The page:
With only sorrows we started the long journey from India to Nepal. We children were still asking for food but our father was only able to give us water.

Eventually we arrived at Maidhar, Nepal – near the bank of the Mai river. We still had nothing to eat. We went to a Nepalese village but the people chased us away. After that the Nepal government provided us with rice.”

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“It was July 3rd 1990 at about 4 o’clock in the evening. Suddenly my father cried with fright and pain. I, too, was frightened at that moment but my fear reached the boundary of my mind when I saw blood running from my father’s thigh.

He tells me now that after I fell unconscious, he held me, embracing me with his arms, and then tried to run away. However, he was injured and was unable to run or walk far and he was soon arrested by the army forces.

I do not remember anything after I fell unconscious. My step-mother was also there and she was also arrested. In jail they were kept separately and my father was tortured.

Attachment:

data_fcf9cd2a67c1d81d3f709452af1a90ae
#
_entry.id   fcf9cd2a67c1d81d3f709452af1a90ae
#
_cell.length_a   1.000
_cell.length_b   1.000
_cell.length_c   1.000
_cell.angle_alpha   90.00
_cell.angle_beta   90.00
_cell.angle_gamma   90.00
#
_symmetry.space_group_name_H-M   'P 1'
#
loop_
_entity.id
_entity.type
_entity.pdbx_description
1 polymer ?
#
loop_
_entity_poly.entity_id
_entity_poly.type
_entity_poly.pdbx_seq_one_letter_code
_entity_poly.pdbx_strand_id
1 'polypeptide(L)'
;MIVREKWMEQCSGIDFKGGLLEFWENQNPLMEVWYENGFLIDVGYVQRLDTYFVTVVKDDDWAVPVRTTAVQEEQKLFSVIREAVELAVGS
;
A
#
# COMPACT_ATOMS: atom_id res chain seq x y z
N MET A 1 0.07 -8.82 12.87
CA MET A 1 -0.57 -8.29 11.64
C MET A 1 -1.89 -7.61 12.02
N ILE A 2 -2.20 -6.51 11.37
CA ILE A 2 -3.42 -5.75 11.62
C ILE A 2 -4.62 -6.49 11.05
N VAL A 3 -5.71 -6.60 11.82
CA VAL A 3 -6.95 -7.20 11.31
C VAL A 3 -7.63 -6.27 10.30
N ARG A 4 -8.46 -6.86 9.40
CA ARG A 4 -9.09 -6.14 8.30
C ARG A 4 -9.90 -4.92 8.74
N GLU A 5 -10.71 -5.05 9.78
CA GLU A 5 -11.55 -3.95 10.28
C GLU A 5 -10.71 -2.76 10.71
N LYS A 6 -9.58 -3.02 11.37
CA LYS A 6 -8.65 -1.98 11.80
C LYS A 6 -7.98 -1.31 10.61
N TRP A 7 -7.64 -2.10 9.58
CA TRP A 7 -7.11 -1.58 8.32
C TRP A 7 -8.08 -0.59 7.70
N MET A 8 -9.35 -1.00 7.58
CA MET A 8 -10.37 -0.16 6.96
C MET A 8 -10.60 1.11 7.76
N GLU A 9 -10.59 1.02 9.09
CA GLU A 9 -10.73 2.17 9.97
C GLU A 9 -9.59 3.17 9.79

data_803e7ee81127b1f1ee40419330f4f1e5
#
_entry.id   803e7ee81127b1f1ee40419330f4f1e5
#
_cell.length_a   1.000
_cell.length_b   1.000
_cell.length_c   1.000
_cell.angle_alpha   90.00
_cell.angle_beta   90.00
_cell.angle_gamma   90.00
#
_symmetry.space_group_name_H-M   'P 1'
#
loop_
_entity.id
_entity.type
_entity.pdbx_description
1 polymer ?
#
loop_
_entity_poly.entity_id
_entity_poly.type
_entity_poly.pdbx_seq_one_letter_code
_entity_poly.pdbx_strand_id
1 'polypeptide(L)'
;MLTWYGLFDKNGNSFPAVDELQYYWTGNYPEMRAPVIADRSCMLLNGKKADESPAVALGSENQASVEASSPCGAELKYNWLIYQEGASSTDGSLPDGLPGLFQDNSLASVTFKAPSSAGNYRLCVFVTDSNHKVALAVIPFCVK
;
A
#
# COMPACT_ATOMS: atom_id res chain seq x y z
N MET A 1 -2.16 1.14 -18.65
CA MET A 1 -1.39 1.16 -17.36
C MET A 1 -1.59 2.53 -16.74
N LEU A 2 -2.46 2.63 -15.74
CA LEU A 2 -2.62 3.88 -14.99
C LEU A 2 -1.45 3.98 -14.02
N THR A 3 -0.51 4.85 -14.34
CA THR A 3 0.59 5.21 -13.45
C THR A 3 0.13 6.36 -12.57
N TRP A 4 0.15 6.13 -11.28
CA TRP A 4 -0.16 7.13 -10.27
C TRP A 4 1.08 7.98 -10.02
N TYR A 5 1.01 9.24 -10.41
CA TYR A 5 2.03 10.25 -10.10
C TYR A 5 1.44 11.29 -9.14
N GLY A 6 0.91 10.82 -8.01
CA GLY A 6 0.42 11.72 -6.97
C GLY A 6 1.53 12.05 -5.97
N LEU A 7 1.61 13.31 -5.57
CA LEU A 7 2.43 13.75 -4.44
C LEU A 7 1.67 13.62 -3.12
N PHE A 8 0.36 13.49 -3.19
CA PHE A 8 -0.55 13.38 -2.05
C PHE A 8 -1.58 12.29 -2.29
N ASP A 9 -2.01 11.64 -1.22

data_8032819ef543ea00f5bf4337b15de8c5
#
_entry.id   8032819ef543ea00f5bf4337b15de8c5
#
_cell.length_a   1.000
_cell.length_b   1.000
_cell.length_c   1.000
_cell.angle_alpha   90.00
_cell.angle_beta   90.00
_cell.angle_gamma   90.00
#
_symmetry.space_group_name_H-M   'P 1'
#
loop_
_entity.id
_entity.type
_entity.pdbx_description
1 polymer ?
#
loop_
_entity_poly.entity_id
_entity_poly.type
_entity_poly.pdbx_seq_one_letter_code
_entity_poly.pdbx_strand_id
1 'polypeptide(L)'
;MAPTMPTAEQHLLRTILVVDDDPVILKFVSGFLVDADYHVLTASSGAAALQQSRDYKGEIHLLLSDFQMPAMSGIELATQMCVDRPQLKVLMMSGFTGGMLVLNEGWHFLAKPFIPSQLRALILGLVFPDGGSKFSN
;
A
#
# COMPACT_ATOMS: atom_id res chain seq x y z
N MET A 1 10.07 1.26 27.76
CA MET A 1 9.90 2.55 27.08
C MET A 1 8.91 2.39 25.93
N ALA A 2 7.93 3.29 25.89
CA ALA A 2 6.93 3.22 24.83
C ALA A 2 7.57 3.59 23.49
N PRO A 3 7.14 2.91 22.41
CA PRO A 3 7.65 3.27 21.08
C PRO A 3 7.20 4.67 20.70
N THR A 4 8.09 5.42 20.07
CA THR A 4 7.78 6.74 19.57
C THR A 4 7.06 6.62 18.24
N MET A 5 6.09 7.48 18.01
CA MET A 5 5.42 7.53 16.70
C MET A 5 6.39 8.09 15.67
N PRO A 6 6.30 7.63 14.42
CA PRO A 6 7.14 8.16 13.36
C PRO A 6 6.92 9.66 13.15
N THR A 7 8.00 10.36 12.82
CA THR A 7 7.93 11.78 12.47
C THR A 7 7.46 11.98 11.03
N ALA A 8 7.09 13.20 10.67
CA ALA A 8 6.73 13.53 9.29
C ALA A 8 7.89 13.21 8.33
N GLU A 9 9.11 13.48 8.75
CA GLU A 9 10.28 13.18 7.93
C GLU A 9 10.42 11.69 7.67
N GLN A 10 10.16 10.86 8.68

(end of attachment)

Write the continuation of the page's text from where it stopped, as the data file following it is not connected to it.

One day we were returning from the market. An incident occurred and my father told me this story, his eyes full of tears. He said, ‘I still have no idea about my wife, whether she is dead or alive’.”

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“The village in Bhutan where I spent my childhood and our forefathers spent the whole of their lives has a Dzong to the northern side, a monastery to the east and snow-clad mountains to the far side. Our Hindu temple was on the southern side of our house and was burnt before our eyes in 1989. We were told to worship Lord Buddha in their monasteries.